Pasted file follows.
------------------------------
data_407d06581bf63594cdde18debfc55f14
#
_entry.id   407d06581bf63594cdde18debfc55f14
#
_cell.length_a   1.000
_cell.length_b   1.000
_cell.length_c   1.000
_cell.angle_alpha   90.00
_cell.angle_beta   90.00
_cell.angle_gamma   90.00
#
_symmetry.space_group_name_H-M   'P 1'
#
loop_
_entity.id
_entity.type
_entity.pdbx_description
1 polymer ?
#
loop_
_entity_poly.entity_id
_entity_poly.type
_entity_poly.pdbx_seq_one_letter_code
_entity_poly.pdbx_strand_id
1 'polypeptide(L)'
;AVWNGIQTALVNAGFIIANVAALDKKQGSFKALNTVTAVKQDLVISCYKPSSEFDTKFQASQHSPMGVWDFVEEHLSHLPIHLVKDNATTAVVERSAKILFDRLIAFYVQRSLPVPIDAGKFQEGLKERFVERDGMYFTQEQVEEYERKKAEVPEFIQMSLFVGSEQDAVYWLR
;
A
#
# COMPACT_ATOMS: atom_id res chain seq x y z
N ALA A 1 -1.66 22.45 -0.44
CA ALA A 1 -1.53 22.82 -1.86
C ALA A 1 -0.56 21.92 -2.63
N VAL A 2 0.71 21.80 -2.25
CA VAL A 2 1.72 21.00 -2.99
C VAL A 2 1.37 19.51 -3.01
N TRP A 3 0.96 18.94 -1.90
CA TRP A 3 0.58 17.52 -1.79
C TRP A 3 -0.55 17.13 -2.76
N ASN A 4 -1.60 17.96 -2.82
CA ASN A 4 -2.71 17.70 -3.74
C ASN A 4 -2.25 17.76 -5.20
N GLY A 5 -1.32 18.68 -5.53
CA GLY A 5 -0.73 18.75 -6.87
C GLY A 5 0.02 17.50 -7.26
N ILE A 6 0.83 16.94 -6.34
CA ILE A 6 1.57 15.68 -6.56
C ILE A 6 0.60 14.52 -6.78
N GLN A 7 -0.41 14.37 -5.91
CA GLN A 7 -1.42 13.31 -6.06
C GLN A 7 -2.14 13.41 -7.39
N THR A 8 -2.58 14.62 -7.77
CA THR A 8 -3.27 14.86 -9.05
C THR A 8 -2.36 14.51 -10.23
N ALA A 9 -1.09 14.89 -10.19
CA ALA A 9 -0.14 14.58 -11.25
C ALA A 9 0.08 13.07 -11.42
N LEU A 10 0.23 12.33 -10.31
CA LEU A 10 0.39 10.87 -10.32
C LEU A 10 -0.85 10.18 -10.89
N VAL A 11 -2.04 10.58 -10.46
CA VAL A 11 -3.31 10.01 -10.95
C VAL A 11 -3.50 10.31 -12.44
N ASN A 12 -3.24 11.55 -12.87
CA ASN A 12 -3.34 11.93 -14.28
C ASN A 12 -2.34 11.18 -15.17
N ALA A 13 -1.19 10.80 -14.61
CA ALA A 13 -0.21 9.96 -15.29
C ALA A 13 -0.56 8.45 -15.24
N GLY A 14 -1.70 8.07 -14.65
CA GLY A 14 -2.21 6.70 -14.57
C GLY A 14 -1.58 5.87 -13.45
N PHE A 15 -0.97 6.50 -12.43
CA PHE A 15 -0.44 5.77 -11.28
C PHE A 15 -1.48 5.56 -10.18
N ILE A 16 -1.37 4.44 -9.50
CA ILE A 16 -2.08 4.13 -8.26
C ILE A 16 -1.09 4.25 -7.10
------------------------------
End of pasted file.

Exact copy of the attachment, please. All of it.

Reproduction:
data_407d06581bf63594cdde18debfc55f14
#
_entry.id   407d06581bf63594cdde18debfc55f14
#
_cell.length_a   1.000
_cell.length_b   1.000
_cell.length_c   1.000
_cell.angle_alpha   90.00
_cell.angle_beta   90.00
_cell.angle_gamma   90.00
#
_symmetry.space_group_name_H-M   'P 1'
#
loop_
_entity.id
_entity.type
_entity.pdbx_description
1 polymer ?
#
loop_
_entity_poly.entity_id
_entity_poly.type
_entity_poly.pdbx_seq_one_letter_code
_entity_poly.pdbx_strand_id
1 'polypeptide(L)'
;AVWNGIQTALVNAGFIIANVAALDKKQGSFKALNTVTAVKQDLVISCYKPSSEFDTKFQASQHSPMGVWDFVEEHLSHLPIHLVKDNATTAVVERSAKILFDRLIAFYVQRSLPVPIDAGKFQEGLKERFVERDGMYFTQEQVEEYERKKAEVPEFIQMSLFVGSEQDAVYWLR
;
A
#
# COMPACT_ATOMS: atom_id res chain seq x y z
N ALA A 1 -1.66 22.45 -0.44
CA ALA A 1 -1.53 22.82 -1.86
C ALA A 1 -0.56 21.92 -2.63
N VAL A 2 0.71 21.80 -2.25
CA VAL A 2 1.72 21.00 -2.99
C VAL A 2 1.37 19.51 -3.01
N TRP A 3 0.96 18.94 -1.90
CA TRP A 3 0.58 17.52 -1.79
C TRP A 3 -0.55 17.13 -2.76
N ASN A 4 -1.60 17.96 -2.82
CA ASN A 4 -2.71 17.70 -3.74
C ASN A 4 -2.25 17.76 -5.20
N GLY A 5 -1.32 18.68 -5.53
CA GLY A 5 -0.73 18.75 -6.87
C GLY A 5 0.02 17.50 -7.26
N ILE A 6 0.83 16.94 -6.34
CA ILE A 6 1.57 15.68 -6.56
C ILE A 6 0.60 14.52 -6.78
N GLN A 7 -0.41 14.37 -5.91
CA GLN A 7 -1.42 13.31 -6.06
C GLN A 7 -2.14 13.41 -7.39
N THR A 8 -2.58 14.62 -7.77
CA THR A 8 -3.27 14.86 -9.05
C THR A 8 -2.36 14.51 -10.23
N ALA A 9 -1.09 14.89 -10.19
CA ALA A 9 -0.14 14.58 -11.25
C ALA A 9 0.08 13.07 -11.42
N LEU A 10 0.23 12.33 -10.31
CA LEU A 10 0.39 10.87 -10.32
C LEU A 10 -0.85 10.18 -10.89
N VAL A 11 -2.04 10.58 -10.46
CA VAL A 11 -3.31 10.01 -10.95
C VAL A 11 -3.50 10.31 -12.44
N ASN A 12 -3.24 11.55 -12.87
CA ASN A 12 -3.34 11.93 -14.28
C ASN A 12 -2.34 11.18 -15.17
N ALA A 13 -1.19 10.80 -14.61
CA ALA A 13 -0.21 9.96 -15.29
C ALA A 13 -0.56 8.45 -15.24
N GLY A 14 -1.70 8.07 -14.65
CA GLY A 14 -2.21 6.70 -14.57
C GLY A 14 -1.58 5.87 -13.45
N PHE A 15 -0.97 6.50 -12.43
CA PHE A 15 -0.44 5.77 -11.28
C PHE A 15 -1.48 5.56 -10.18
N ILE A 16 -1.37 4.44 -9.50
CA ILE A 16 -2.08 4.13 -8.26
C ILE A 16 -1.09 4.25 -7.10